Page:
IN OUR latest School of the Week, we take a look at Chepstow School.

Name of headteacher and how long in role

Matthew Sims, started in April 2019

Number of pupils and what age range

750, including 180 in our successful sixth form. Aged 11-19.

Number of staff

Inspiring Learning is at the heart of everything we do.

Our qualified and enthusiastic team of 76 staff, work very hard with all pupils to achieve excellence.

We are very proud of the high-quality education we provide, the engaging and exciting curriculum we offer, the inspirational teaching and learning, the exemplary behaviour and conduct of our pupils and their engagement within their community.

We take pride in all members of our learning community, who are highly effective role models and excellent practitioners; they are research-engaged and informed and this supports the delivery of the highest quality of teaching and learning within and outside the classroom.

Tell us a bit about the school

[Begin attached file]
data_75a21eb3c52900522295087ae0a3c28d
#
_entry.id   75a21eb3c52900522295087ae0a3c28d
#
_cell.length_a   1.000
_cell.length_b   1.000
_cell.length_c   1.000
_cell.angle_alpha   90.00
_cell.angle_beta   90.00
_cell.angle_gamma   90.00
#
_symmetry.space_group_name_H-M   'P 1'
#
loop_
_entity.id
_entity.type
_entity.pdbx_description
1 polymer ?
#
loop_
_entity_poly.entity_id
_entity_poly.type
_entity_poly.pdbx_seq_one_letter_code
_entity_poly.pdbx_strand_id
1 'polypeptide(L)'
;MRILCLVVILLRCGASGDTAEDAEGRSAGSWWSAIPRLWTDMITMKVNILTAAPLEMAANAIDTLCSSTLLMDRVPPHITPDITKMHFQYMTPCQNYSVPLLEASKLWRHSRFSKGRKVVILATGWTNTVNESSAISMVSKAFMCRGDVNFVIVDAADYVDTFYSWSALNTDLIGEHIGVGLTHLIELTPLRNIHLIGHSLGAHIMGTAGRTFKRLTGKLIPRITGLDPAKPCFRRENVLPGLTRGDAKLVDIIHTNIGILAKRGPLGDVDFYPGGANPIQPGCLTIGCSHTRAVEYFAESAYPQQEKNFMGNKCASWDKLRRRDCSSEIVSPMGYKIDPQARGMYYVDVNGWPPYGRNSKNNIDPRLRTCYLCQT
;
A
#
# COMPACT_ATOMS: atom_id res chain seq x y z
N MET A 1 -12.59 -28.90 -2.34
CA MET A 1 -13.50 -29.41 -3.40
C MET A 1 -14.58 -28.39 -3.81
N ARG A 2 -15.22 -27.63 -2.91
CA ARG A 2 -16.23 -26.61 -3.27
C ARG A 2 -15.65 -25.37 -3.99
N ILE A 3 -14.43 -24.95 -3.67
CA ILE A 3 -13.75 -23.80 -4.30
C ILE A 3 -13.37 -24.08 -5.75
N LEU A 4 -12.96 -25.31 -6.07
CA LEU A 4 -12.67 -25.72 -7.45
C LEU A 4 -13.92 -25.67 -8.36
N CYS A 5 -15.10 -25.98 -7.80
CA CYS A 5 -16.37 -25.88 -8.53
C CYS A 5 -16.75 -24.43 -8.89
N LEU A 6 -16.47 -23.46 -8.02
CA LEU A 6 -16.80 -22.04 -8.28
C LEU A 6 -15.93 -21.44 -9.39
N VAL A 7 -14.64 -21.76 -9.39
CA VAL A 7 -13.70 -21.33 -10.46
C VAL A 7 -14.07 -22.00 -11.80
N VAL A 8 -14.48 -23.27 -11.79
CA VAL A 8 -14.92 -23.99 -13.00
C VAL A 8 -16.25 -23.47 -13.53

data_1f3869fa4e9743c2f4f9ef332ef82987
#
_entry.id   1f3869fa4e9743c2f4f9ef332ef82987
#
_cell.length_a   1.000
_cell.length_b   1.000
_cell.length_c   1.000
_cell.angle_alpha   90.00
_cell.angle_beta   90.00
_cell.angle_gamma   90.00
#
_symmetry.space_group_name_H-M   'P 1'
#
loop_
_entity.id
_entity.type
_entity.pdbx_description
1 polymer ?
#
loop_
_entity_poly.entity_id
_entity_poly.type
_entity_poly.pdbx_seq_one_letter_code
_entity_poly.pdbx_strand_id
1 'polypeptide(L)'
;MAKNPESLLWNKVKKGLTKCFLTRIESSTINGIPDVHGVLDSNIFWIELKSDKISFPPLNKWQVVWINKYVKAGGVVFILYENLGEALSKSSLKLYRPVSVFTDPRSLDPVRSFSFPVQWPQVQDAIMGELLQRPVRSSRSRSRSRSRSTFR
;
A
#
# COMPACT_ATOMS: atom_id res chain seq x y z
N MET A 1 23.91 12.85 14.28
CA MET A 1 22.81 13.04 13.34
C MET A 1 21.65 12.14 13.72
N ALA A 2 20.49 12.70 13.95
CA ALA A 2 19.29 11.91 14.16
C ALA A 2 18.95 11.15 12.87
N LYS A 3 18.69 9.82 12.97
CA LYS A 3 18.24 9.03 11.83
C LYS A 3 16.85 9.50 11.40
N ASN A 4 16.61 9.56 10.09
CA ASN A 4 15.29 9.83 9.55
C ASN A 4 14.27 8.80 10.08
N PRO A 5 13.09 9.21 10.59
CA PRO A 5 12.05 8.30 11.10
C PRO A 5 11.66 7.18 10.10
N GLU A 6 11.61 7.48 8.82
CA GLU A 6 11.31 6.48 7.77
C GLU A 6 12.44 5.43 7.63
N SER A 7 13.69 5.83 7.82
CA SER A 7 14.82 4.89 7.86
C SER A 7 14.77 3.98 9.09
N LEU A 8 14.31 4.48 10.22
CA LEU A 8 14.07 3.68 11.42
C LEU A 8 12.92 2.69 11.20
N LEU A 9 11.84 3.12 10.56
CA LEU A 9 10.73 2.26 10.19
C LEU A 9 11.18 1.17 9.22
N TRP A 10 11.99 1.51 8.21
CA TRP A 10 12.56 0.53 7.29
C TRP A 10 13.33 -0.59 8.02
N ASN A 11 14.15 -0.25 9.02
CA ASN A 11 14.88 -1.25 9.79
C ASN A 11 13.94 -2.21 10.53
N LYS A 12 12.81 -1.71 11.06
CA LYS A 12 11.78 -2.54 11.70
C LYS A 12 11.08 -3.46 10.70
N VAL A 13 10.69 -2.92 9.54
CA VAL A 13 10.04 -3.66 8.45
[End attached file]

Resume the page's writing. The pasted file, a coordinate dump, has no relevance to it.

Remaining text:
We are a thriving English-medium school set within the Wye Valley Area of Outstanding Natural Beauty, benefiting from a large site which has fantastic outdoor spaces and state-of-the-art sport facilities.

Our pupils are ambitious, hardworking, welcoming and incredibly proud of their school. Chepstow was born from the amalgamation of the Kingsmark and Larkfield Schools in 1970.

The school proudly celebrates its identity as seen in the school’s emblem.

Our mission statement is Inspiring learning for all, for life. Our ethos is to build the strong foundations where every member of our community can feel that they belong, where they are recognised and valued for their particular gifts, talents and the unique contribution they can make to school life.